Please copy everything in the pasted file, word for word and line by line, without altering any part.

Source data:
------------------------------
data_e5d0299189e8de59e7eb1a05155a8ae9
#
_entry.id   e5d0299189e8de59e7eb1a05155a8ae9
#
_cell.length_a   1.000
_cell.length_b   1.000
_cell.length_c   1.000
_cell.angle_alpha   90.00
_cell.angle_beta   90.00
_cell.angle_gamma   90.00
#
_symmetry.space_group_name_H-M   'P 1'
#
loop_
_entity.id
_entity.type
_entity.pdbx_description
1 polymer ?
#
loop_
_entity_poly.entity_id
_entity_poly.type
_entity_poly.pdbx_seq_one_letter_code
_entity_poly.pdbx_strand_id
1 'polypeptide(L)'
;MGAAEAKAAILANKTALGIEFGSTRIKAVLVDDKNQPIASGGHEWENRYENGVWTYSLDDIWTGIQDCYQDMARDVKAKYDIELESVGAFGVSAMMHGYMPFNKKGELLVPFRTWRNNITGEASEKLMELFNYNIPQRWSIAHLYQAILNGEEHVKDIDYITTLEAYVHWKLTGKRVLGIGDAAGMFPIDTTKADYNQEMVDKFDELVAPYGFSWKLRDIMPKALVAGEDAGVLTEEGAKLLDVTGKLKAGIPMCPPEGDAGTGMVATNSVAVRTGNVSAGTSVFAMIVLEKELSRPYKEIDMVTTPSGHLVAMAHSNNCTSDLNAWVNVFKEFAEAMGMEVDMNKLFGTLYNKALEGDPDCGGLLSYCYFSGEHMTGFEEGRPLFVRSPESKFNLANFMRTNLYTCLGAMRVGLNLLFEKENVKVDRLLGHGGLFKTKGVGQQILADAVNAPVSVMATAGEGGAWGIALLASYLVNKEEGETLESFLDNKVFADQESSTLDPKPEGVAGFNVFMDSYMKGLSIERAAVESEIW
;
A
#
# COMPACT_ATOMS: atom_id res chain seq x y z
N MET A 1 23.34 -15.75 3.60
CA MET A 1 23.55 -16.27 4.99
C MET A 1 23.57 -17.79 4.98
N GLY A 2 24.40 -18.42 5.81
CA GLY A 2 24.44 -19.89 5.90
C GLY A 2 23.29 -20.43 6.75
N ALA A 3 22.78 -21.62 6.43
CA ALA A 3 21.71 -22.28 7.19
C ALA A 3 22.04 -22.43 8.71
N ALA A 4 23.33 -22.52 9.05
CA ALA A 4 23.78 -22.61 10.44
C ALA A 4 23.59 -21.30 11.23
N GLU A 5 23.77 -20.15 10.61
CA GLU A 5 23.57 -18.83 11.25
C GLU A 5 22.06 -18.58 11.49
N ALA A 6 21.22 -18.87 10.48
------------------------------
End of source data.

data_e5d0299189e8de59e7eb1a05155a8ae9
#
_entry.id   e5d0299189e8de59e7eb1a05155a8ae9
#
_cell.length_a   1.000
_cell.length_b   1.000
_cell.length_c   1.000
_cell.angle_alpha   90.00
_cell.angle_beta   90.00
_cell.angle_gamma   90.00
#
_symmetry.space_group_name_H-M   'P 1'
#
loop_
_entity.id
_entity.type
_entity.pdbx_description
1 polymer ?
#
loop_
_entity_poly.entity_id
_entity_poly.type
_entity_poly.pdbx_seq_one_letter_code
_entity_poly.pdbx_strand_id
1 'polypeptide(L)'
;MGAAEAKAAILANKTALGIEFGSTRIKAVLVDDKNQPIASGGHEWENRYENGVWTYSLDDIWTGIQDCYQDMARDVKAKYDIELESVGAFGVSAMMHGYMPFNKKGELLVPFRTWRNNITGEASEKLMELFNYNIPQRWSIAHLYQAILNGEEHVKDIDYITTLEAYVHWKLTGKRVLGIGDAAGMFPIDTTKADYNQEMVDKFDELVAPYGFSWKLRDIMPKALVAGEDAGVLTEEGAKLLDVTGKLKAGIPMCPPEGDAGTGMVATNSVAVRTGNVSAGTSVFAMIVLEKELSRPYKEIDMVTTPSGHLVAMAHSNNCTSDLNAWVNVFKEFAEAMGMEVDMNKLFGTLYNKALEGDPDCGGLLSYCYFSGEHMTGFEEGRPLFVRSPESKFNLANFMRTNLYTCLGAMRVGLNLLFEKENVKVDRLLGHGGLFKTKGVGQQILADAVNAPVSVMATAGEGGAWGIALLASYLVNKEEGETLESFLDNKVFADQESSTLDPKPEGVAGFNVFMDSYMKGLSIERAAVESEIW
;
A
#
# COMPACT_ATOMS: atom_id res chain seq x y z
N MET A 1 23.34 -15.75 3.60
CA MET A 1 23.55 -16.27 4.99
C MET A 1 23.57 -17.79 4.98
N GLY A 2 24.40 -18.42 5.81
CA GLY A 2 24.44 -19.89 5.90
C GLY A 2 23.29 -20.43 6.75
N ALA A 3 22.78 -21.62 6.43
CA ALA A 3 21.71 -22.28 7.19
C ALA A 3 22.04 -22.43 8.71
N ALA A 4 23.33 -22.52 9.05
CA ALA A 4 23.78 -22.61 10.44
C ALA A 4 23.59 -21.30 11.23
N GLU A 5 23.77 -20.15 10.61
CA GLU A 5 23.57 -18.83 11.25
C GLU A 5 22.06 -18.58 11.49
N ALA A 6 21.22 -18.87 10.48